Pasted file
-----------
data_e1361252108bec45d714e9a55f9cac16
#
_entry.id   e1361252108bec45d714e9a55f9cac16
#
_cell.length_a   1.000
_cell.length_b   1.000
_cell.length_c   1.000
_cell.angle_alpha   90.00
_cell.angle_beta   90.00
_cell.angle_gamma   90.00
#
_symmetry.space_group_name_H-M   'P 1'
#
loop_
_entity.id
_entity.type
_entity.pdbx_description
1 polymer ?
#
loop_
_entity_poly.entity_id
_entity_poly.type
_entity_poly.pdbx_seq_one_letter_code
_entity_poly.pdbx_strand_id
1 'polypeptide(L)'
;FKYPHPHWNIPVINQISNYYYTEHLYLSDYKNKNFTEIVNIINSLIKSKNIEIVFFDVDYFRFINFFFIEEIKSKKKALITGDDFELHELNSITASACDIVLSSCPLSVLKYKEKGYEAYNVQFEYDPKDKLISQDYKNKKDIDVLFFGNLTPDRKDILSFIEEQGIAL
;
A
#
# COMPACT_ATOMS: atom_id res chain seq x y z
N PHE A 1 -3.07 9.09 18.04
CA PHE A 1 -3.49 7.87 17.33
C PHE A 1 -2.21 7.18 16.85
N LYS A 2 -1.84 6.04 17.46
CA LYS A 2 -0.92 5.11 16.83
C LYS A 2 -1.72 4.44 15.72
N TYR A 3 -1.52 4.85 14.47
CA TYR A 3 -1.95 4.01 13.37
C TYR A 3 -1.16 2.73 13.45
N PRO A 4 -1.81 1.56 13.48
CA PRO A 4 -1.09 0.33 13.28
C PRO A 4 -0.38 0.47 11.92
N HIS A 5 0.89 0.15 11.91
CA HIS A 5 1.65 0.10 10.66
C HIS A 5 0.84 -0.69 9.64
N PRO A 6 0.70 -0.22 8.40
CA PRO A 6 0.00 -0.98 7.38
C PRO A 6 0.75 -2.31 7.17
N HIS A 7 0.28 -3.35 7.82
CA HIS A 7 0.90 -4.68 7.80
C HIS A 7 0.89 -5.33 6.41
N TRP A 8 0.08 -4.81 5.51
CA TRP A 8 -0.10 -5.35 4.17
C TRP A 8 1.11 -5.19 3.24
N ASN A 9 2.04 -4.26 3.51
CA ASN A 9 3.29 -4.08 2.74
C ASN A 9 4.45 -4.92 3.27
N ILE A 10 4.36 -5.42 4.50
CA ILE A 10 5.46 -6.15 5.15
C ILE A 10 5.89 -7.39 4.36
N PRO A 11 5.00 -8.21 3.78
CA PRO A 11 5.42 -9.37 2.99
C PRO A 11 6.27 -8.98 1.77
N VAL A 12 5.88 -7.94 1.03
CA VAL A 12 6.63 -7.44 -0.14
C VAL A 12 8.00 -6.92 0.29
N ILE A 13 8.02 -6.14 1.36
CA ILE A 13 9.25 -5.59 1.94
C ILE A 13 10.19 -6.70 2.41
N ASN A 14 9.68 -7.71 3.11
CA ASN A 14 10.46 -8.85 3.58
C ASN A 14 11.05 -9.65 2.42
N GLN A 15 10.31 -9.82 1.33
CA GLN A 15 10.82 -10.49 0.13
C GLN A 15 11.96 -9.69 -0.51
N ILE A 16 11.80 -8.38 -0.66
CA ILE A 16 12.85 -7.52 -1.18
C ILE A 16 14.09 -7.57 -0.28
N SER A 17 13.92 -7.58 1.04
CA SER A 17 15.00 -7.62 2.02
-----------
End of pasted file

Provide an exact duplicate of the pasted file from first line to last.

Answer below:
data_e1361252108bec45d714e9a55f9cac16
#
_entry.id   e1361252108bec45d714e9a55f9cac16
#
_cell.length_a   1.000
_cell.length_b   1.000
_cell.length_c   1.000
_cell.angle_alpha   90.00
_cell.angle_beta   90.00
_cell.angle_gamma   90.00
#
_symmetry.space_group_name_H-M   'P 1'
#
loop_
_entity.id
_entity.type
_entity.pdbx_description
1 polymer ?
#
loop_
_entity_poly.entity_id
_entity_poly.type
_entity_poly.pdbx_seq_one_letter_code
_entity_poly.pdbx_strand_id
1 'polypeptide(L)'
;FKYPHPHWNIPVINQISNYYYTEHLYLSDYKNKNFTEIVNIINSLIKSKNIEIVFFDVDYFRFINFFFIEEIKSKKKALITGDDFELHELNSITASACDIVLSSCPLSVLKYKEKGYEAYNVQFEYDPKDKLISQDYKNKKDIDVLFFGNLTPDRKDILSFIEEQGIAL
;
A
#
# COMPACT_ATOMS: atom_id res chain seq x y z
N PHE A 1 -3.07 9.09 18.04
CA PHE A 1 -3.49 7.87 17.33
C PHE A 1 -2.21 7.18 16.85
N LYS A 2 -1.84 6.04 17.46
CA LYS A 2 -0.92 5.11 16.83
C LYS A 2 -1.72 4.44 15.72
N TYR A 3 -1.52 4.85 14.47
CA TYR A 3 -1.95 4.01 13.37
C TYR A 3 -1.16 2.73 13.45
N PRO A 4 -1.81 1.56 13.48
CA PRO A 4 -1.09 0.33 13.28
C PRO A 4 -0.38 0.47 11.92
N HIS A 5 0.89 0.15 11.91
CA HIS A 5 1.65 0.10 10.66
C HIS A 5 0.84 -0.69 9.64
N PRO A 6 0.70 -0.22 8.40
CA PRO A 6 0.00 -0.98 7.38
C PRO A 6 0.75 -2.31 7.17
N HIS A 7 0.28 -3.35 7.82
CA HIS A 7 0.90 -4.68 7.80
C HIS A 7 0.89 -5.33 6.41
N TRP A 8 0.08 -4.81 5.51
CA TRP A 8 -0.10 -5.35 4.17
C TRP A 8 1.11 -5.19 3.24
N ASN A 9 2.04 -4.26 3.51
CA ASN A 9 3.29 -4.08 2.74
C ASN A 9 4.45 -4.92 3.27
N ILE A 10 4.36 -5.42 4.50
CA ILE A 10 5.46 -6.15 5.15
C ILE A 10 5.89 -7.39 4.36
N PRO A 11 5.00 -8.21 3.78
CA PRO A 11 5.42 -9.37 2.99
C PRO A 11 6.27 -8.98 1.77
N VAL A 12 5.88 -7.94 1.03
CA VAL A 12 6.63 -7.44 -0.14
C VAL A 12 8.00 -6.92 0.29
N ILE A 13 8.02 -6.14 1.36
CA ILE A 13 9.25 -5.59 1.94
C ILE A 13 10.19 -6.70 2.41
N ASN A 14 9.68 -7.71 3.11
CA ASN A 14 10.46 -8.85 3.58
C ASN A 14 11.05 -9.65 2.42
N GLN A 15 10.31 -9.82 1.33
CA GLN A 15 10.82 -10.49 0.13
C GLN A 15 11.96 -9.69 -0.51
N ILE A 16 11.80 -8.38 -0.66
CA ILE A 16 12.85 -7.52 -1.18
C ILE A 16 14.09 -7.57 -0.28
N SER A 17 13.92 -7.58 1.04
CA SER A 17 15.00 -7.62 2.02